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Employers look likely to leave publication of their gender pay gap reports until the very last minute rather than stand out by publishing data ahead of their competitors, according to new XpertHR research.
Organisations with 250 or more employees have to publish their gender pay and bonus gaps by April 2018 in order to comply with regulations that came into effect this year. However, with less than six months to go, only 6% of the estimated 4,000 employers covered by the new law have complied, says XpertHR.
Anecdotally, the organisation has heard that some are waiting to see what other companies in their sector do before publishing – or that they want there to be a large number of reports in the public domain before they release their own figures.
A survey published today by XpertHR of 128 companies in the private sector reveals that despite the low reporting rate to date, more than one in four (26.5%) mid-sized companies (those with 250-999 employees) and more than half (51.5% ) of larger companies (with 1,000+ employees) have already calculated their pay gaps but without yet making them public.
The survey found that 28.1% of mid-sized companies and 20.6% of larger companies had not yet carried out any calculations. Just 3.1% and 1.5% respectively have already reported. Almost all the rest had calculated their pay gaps either informally or formally but had not yet reported.
Among those that had carried out the calculations, the results rarely came as a surprise, says XpertHR. Nearly seven out of 10 (69.8%) said their pay gap was in line with expectations, with most saying that they had calculated the figures before.
Employers reported a similar lack of surprise at the extent of their gender bonus gaps – which are typically far wider than pay gaps.
Asked what they would do as a result of calculating and reporting their gender pay gaps, organisations were most likely to:
Just one in six (16.7%) said that having calculated and reported their gender pay gap, they were likely to take no further action.
XpertHR content director Mark Crail said: “Six months in, not only have tiny numbers of employers reported their gender pay gaps so far, but those that have done so have had pay gaps that were narrower than the national average. It now appears that many organisations, especially those with substantial pay gaps, are holding back from publishing their reports rather than wanting to draw attention to themselves by going early.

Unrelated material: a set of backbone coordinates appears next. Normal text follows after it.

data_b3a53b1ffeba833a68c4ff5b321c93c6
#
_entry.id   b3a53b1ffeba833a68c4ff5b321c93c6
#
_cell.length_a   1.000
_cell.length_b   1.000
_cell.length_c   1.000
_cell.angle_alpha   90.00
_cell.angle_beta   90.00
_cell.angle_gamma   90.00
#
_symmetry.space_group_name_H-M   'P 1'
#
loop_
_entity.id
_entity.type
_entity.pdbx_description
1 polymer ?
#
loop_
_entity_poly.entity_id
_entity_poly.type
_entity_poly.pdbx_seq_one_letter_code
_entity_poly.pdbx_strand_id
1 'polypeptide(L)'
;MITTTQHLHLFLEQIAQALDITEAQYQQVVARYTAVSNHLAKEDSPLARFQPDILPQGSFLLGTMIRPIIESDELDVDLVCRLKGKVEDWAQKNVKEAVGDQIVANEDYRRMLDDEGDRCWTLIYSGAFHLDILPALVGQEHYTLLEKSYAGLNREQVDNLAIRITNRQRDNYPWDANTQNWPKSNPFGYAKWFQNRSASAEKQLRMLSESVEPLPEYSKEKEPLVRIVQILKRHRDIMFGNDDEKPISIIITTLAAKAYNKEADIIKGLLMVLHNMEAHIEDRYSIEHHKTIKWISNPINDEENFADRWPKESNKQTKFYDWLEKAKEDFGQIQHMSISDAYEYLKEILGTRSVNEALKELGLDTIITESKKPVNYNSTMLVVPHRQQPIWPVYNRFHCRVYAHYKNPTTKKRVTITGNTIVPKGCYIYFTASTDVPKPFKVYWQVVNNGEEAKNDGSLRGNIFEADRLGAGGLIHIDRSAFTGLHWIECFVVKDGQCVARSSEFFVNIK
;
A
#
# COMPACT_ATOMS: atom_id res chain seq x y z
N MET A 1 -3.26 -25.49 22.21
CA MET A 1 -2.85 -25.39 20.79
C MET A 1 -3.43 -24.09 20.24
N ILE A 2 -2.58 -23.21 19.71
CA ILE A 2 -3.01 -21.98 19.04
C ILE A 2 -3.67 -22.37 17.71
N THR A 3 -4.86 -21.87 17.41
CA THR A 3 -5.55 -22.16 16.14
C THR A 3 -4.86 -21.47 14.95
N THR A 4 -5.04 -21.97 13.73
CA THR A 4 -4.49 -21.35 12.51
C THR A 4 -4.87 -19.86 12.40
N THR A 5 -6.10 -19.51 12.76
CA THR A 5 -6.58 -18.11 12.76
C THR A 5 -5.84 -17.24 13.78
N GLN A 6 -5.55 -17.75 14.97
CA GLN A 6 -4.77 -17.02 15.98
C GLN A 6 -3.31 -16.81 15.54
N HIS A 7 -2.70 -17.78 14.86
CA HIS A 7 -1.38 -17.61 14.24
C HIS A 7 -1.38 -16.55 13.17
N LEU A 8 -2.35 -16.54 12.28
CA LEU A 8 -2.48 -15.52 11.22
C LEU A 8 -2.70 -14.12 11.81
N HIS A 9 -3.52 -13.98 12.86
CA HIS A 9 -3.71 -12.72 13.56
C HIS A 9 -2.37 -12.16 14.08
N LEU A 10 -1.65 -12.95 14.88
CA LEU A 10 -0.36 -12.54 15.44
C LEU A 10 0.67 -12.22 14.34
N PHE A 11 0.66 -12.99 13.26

“Having looked at the reports that have been published so far, it is obvious that some, despite the best efforts of those concerned, do not entirely comply with the legislation. Rather than leaving it until the last minute, employers should now be ensuring that their data is accurate, the calculations are in line with the legislation and that all the reporting requirements can be met.
“Our data suggests that there will be a late surge of published data towards next April as the deadline approaches. HR departments should use the next few months wisely to really understand their own organisation’s gender pay gap and to develop a clear message to employees and the outside world about why it exists and what they are going to do about it.”
Meanwhile, this week has seen a few companies publishing their pay gap. Easyjet is reporting a 45.5% median pay gap between its male and female staff. It says the gap is heavily influenced by the salaries and gender make-up of its pilots. The Co-operative Bank has revealed that its median gender pay gap is 22.6%, while Shell said on average its female staff earn 23.4% less than their male colleagues. Both firms pointed to the number of men in senior roles compared to the number of women as a reason for the disparity. Another report this week on women in sport shows that the combined pay of those playing in the top seven women’s football leagues equals that of a single male footballer, the Brazilian forward Neymar, despite some small movement towards equality, such as Lewes’ football club’s decision to pay its women’s team the same as its men’s team.
And Office for National Statistics figures show the gap between part-time women’s hourly pay and men’s has fallen 6.1% to 22.3% over the last 20 years, while full-time workers women still earn 13.1% less per hour than men, a small improvement from 13.5% in 1997. The figures also show that London has the biggest gender pay gap in the UK, with the average woman working full time earning 14.6% less per hour than the average full time man. The capital had the smallest gender pay gap in the UK 20 years ago.